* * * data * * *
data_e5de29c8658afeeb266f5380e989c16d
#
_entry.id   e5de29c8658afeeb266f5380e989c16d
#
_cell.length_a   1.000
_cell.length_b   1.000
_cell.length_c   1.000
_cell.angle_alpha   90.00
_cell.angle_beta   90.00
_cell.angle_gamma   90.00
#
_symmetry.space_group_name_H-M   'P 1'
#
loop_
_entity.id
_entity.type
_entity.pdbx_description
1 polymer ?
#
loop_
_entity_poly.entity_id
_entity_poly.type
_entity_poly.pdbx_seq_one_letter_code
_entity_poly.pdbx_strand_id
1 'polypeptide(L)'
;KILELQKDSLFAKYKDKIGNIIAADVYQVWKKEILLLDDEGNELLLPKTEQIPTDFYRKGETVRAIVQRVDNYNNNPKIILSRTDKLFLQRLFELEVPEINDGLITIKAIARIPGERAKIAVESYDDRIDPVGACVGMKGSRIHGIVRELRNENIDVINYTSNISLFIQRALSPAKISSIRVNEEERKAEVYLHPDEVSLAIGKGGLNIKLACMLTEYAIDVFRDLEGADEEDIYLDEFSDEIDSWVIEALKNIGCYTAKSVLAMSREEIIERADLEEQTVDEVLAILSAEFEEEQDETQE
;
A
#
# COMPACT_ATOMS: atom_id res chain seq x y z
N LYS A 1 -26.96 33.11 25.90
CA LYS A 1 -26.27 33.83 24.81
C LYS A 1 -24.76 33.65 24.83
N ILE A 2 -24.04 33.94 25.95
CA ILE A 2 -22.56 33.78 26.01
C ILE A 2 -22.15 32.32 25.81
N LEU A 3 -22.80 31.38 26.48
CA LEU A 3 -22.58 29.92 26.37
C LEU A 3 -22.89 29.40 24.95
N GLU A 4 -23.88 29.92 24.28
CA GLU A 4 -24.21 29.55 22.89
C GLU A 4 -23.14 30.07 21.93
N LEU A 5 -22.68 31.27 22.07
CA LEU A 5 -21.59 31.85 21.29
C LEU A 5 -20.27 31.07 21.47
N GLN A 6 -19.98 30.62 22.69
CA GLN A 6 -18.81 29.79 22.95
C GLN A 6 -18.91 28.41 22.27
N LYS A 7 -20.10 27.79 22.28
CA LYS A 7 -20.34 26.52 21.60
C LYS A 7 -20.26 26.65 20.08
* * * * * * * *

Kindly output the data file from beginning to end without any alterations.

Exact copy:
data_e5de29c8658afeeb266f5380e989c16d
#
_entry.id   e5de29c8658afeeb266f5380e989c16d
#
_cell.length_a   1.000
_cell.length_b   1.000
_cell.length_c   1.000
_cell.angle_alpha   90.00
_cell.angle_beta   90.00
_cell.angle_gamma   90.00
#
_symmetry.space_group_name_H-M   'P 1'
#
loop_
_entity.id
_entity.type
_entity.pdbx_description
1 polymer ?
#
loop_
_entity_poly.entity_id
_entity_poly.type
_entity_poly.pdbx_seq_one_letter_code
_entity_poly.pdbx_strand_id
1 'polypeptide(L)'
;KILELQKDSLFAKYKDKIGNIIAADVYQVWKKEILLLDDEGNELLLPKTEQIPTDFYRKGETVRAIVQRVDNYNNNPKIILSRTDKLFLQRLFELEVPEINDGLITIKAIARIPGERAKIAVESYDDRIDPVGACVGMKGSRIHGIVRELRNENIDVINYTSNISLFIQRALSPAKISSIRVNEEERKAEVYLHPDEVSLAIGKGGLNIKLACMLTEYAIDVFRDLEGADEEDIYLDEFSDEIDSWVIEALKNIGCYTAKSVLAMSREEIIERADLEEQTVDEVLAILSAEFEEEQDETQE
;
A
#
# COMPACT_ATOMS: atom_id res chain seq x y z
N LYS A 1 -26.96 33.11 25.90
CA LYS A 1 -26.27 33.83 24.81
C LYS A 1 -24.76 33.65 24.83
N ILE A 2 -24.04 33.94 25.95
CA ILE A 2 -22.56 33.78 26.01
C ILE A 2 -22.15 32.32 25.81
N LEU A 3 -22.80 31.38 26.48
CA LEU A 3 -22.58 29.92 26.37
C LEU A 3 -22.89 29.40 24.95
N GLU A 4 -23.88 29.92 24.28
CA GLU A 4 -24.21 29.55 22.89
C GLU A 4 -23.14 30.07 21.93
N LEU A 5 -22.68 31.27 22.07
CA LEU A 5 -21.59 31.85 21.29
C LEU A 5 -20.27 31.07 21.47
N GLN A 6 -19.98 30.62 22.69
CA GLN A 6 -18.81 29.79 22.95
C GLN A 6 -18.91 28.41 22.27
N LYS A 7 -20.10 27.79 22.28
CA LYS A 7 -20.34 26.52 21.60
C LYS A 7 -20.26 26.65 20.08